The work of the well-known Czech film maker and artist Jan Švankmajer is informed by his Surrealist preoccupation with the primary phenomena of embodiment, experience and the imagination. He believes that the apparently inanimate things and places which we encounter in the given world have a life of their own. Having witnessed certain events, and been touched by people in different psychic states, they accumulate memories which they are then able to communicate to us. He always emphasizes the most primary senses – in particular touch and hearing – above vision, and delights in obliterating the artificial boundary between ‘inner’ and ‘outer’ experience, between reality and dream. Švankmajer often portrays the architectural settings in his films – the always animate world in which his stories are played out – as the echoes and extensions of his characters’ landscapes of the imagination, so that in some cases they almost become characters in their own right. In doing this, he is intuitively alluding to the presence of a latent world, in which human experience and imagination are situated. As with the topography of dream, the structure of places within the stories is often disjointed and disorientating. In his use of architecture, Švankmajer is particularly attuned to deep symbolic archetypes – the dark cavern, the tower, the theatre of the world – which are part of the latent world. The paper briefly examines Švankmajer’s thematic sources - particularly Mannerism and Surrealism – for their understanding of the mysterious and animate nature of the experiential world. It then interprets the structure of Švankmajer’s topography in two of his short films, Down To the Cellar and The Fall of the House of Usher. The paper represents a highly original interpretation of Svankmajer’s films, especially as they relate to the experience of architecture.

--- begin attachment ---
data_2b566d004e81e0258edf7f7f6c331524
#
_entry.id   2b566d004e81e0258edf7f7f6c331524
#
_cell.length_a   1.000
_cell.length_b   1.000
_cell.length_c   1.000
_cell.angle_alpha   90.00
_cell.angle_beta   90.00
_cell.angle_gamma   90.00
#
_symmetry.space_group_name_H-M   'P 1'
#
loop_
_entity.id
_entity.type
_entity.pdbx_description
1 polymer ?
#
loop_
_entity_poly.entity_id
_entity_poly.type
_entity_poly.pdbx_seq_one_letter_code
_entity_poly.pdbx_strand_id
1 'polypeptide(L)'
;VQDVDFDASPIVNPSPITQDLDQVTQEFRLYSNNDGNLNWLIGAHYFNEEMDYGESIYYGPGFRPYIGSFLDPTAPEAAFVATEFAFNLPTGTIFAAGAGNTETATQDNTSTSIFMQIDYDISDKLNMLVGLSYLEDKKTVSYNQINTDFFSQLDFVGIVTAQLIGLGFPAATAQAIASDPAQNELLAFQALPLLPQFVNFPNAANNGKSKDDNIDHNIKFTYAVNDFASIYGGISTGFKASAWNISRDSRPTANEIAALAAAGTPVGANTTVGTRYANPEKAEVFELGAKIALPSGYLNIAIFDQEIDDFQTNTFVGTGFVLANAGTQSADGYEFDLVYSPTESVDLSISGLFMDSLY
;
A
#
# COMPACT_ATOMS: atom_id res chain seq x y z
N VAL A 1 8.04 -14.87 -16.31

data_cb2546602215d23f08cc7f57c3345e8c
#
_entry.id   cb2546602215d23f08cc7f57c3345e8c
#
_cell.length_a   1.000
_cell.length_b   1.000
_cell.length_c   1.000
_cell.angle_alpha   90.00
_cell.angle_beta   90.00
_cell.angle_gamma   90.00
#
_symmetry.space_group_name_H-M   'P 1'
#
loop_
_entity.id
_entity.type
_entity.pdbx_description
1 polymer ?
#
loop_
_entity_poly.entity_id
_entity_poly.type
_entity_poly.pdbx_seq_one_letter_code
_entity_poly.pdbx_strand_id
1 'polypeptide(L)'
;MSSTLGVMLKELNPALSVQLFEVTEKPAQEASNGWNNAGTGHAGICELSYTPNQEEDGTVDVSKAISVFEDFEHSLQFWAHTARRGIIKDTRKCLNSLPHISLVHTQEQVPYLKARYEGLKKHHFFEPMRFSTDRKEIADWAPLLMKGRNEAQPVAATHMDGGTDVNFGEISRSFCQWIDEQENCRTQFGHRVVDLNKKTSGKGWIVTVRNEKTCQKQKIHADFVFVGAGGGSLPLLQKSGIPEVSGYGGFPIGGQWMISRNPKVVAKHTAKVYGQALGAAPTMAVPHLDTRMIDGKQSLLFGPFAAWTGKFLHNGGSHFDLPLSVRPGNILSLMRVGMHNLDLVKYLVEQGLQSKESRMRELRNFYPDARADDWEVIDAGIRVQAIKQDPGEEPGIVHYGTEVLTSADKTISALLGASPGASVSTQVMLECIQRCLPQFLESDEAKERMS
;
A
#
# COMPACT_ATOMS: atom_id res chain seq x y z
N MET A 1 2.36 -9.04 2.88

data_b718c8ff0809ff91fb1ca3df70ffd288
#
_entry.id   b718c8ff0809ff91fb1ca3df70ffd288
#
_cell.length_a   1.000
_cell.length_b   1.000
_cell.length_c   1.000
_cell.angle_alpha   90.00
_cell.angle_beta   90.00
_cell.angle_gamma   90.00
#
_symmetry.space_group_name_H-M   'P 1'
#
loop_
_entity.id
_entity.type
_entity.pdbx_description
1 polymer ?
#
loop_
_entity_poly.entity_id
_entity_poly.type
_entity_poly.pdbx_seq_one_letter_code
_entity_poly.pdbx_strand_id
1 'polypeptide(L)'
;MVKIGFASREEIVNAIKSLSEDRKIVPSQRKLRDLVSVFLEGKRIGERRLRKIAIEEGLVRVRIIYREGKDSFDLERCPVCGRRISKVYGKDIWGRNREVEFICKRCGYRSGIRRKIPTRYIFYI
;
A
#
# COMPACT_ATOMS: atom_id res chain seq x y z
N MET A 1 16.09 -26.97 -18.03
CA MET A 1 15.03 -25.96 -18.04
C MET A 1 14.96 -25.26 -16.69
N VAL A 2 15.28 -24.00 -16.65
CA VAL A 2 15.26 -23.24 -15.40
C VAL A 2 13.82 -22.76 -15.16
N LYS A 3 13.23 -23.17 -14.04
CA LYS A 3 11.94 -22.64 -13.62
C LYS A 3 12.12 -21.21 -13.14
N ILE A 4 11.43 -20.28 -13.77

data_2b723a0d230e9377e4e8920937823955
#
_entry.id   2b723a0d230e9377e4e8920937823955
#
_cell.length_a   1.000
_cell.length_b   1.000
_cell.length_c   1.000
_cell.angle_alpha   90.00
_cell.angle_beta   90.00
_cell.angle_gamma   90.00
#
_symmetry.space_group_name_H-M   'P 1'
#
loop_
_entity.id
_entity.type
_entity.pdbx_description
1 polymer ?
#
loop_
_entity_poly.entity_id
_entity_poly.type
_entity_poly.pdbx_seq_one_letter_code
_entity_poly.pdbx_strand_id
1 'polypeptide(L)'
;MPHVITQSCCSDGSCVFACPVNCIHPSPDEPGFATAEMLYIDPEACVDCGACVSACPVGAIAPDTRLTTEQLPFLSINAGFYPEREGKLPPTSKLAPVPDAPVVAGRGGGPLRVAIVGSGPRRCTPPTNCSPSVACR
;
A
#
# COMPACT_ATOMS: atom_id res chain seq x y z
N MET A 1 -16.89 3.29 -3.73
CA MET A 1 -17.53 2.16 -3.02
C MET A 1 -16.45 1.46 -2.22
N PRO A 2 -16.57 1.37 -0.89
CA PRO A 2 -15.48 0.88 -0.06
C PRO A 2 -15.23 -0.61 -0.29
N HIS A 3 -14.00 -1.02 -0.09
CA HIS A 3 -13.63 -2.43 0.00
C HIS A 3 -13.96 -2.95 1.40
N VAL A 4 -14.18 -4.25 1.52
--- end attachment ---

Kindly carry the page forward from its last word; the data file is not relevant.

|Number of pages||22|
|Journal||Papers of Surrealism|
|Publication status||Published - Jul 2011|
|Event||'Architecture and Phenomenology II' International Conference - Kyoto, Japan|
Duration: 11 Jun 2009 → 15 Nov 2012
- Jan Svankmajer